#1
Feb2612, 08:29 PM

P: 10

I just got curious today and tried to determine the angle a sniper must make with his barrel to hit a target over some distance, neglecting air resistance, humidity, etc. Any suggestions as to why my solution on the bottom right is wrong?




#2
Feb2612, 09:18 PM

P: 789

You have y=yo+vo t  g t^2/2 and then you have 0 = vo t  g t^2/2 so that means y=yo always, and thats not what you want.




#3
Feb2612, 09:35 PM

P: 615

Your handwriting is neat but your image is on it's side :(
The standard equations of motion for an object in a uniform gravitational field is [itex]y=y_0 + v_y_0 t \frac{1}{2} g\ t^2[/itex] [itex]x=x_0+v_x_0 t[/itex] Edit; LaTeX doesn't work on these boards? 



#4
Feb2612, 09:37 PM

P: 10

Formula for the angle a sniper must make to hit a target at distance x
Yes, I did this to solve for T. Afterwords I multiplied that formula by 2 in order to determine the total air time. Once I found the total air time formula T= 2Fsin(θ)/2 I plugged it into the formula X = X° + Vxo * T. Was this an incorrect strategy?




#5
Feb2712, 12:08 AM

P: 789





#6
Feb2712, 12:43 AM

P: 1,351

However, there's an error (or even 2 errors) between [tex] x = \frac { 2 F \cos {\theta})F \sin {\theta} } {g} [/tex] and [tex] x = \frac {F \sin {2 \theta} } {g} [/tex] 



#7
Feb2712, 01:04 AM

P: 10

How might you have it willem2?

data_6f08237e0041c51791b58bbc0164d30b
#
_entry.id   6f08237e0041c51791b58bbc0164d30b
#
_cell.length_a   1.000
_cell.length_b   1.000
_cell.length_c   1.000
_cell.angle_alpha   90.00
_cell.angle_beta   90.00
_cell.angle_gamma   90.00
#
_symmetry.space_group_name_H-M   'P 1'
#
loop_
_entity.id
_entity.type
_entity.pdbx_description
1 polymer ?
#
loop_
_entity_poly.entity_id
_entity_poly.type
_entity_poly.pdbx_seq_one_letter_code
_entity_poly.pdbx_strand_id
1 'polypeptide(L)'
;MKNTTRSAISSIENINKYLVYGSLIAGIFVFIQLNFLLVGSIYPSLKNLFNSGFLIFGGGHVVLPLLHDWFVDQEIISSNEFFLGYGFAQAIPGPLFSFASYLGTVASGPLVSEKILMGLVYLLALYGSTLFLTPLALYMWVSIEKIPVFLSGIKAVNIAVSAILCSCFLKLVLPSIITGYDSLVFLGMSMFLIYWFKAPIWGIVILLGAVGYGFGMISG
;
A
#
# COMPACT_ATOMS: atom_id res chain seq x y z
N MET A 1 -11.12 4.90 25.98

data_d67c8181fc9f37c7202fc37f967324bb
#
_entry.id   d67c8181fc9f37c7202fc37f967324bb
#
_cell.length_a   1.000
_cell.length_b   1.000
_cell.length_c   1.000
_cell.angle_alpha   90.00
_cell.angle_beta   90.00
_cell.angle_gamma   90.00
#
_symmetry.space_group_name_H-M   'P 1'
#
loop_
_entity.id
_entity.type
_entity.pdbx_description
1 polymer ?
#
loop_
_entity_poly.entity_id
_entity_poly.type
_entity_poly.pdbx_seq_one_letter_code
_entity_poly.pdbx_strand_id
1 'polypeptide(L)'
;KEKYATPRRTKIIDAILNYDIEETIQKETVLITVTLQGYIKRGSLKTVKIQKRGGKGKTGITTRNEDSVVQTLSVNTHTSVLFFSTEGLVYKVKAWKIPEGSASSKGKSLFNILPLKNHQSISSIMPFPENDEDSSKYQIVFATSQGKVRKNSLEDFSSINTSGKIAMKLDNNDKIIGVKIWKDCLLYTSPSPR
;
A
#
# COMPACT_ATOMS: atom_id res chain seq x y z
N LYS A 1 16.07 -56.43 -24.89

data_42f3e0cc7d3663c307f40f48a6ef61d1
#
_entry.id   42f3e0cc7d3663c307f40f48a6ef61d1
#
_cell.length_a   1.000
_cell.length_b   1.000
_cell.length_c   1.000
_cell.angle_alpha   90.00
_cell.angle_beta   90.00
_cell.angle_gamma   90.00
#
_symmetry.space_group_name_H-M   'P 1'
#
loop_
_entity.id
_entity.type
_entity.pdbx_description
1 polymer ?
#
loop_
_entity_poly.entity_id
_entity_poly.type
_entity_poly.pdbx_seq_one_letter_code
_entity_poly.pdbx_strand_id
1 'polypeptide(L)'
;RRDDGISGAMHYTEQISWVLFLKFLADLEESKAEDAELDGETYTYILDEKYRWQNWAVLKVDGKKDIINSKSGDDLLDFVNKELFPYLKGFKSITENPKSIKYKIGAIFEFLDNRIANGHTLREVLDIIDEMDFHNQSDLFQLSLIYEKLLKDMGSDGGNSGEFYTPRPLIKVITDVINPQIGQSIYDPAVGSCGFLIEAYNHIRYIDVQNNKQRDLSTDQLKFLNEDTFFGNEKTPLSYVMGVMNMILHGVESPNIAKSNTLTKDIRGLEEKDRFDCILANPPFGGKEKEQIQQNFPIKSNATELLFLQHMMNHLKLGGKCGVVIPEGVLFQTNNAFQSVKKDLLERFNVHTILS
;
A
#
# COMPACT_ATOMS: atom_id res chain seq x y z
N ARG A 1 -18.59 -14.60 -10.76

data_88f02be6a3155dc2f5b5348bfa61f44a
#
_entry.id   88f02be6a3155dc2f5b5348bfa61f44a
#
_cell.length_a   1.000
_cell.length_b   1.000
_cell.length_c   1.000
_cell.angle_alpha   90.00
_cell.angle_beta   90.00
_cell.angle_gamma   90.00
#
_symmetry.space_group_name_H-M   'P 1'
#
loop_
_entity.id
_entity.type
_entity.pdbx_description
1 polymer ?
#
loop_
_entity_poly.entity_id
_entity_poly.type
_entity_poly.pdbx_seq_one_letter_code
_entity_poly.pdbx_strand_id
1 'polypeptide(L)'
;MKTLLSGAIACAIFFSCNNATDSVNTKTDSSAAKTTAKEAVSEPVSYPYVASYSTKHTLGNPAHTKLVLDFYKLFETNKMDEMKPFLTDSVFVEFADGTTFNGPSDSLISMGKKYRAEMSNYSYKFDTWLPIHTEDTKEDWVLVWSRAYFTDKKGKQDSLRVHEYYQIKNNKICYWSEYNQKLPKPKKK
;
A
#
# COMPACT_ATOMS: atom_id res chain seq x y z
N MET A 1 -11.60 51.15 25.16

#8
Feb2712, 01:10 AM

P: 1,351

[tex] x = \frac {F^2 sin {2 \theta}} {g} [/tex] 



#9
Feb2712, 04:19 AM

P: 10

Sooo the formula for the angle needed is? I don't mean for this to sound rude.
I solved another problem in my text book very similar to this one where a fire hose shot water at a velocity of 6.5 m/s. I had to determine was angle(s) the nozzle could be at to reach a target 2.5 meters away. I worked the problem very similarly to my OP and found the angle of 18* to work. The book noted a second angle at 72*. I suppose 90  18 = 72 so I can somewhat visualize this second result though still fail and finding it personally. The equation I used was the same for my sniper question... (1/2)arcsin(xg/v^2) = theta Where x is displacement in meters G is the gravitational constant in m/s^2 V is the velocity in m/s I also did a dimensional analysis on the argument of arcsin and found all the units cancelled perfectly. Could this truely a working formula? 



#10
Feb2712, 07:30 AM

P: 789





#11
Feb2712, 12:13 PM

P: 10

lol just used Firefox as my browser and willem2s formula looks far more comprehendable
Yes willem2 I did reach that formula after some revisions. I didn't square the Velocity of the projectile (bullet). Although after solving the same equation for theta are you able to reach my formula of (1/2)(arcsin(XG/V^2) = theta ? Idk the fancy coding needed to make this formula look neat yet hah 


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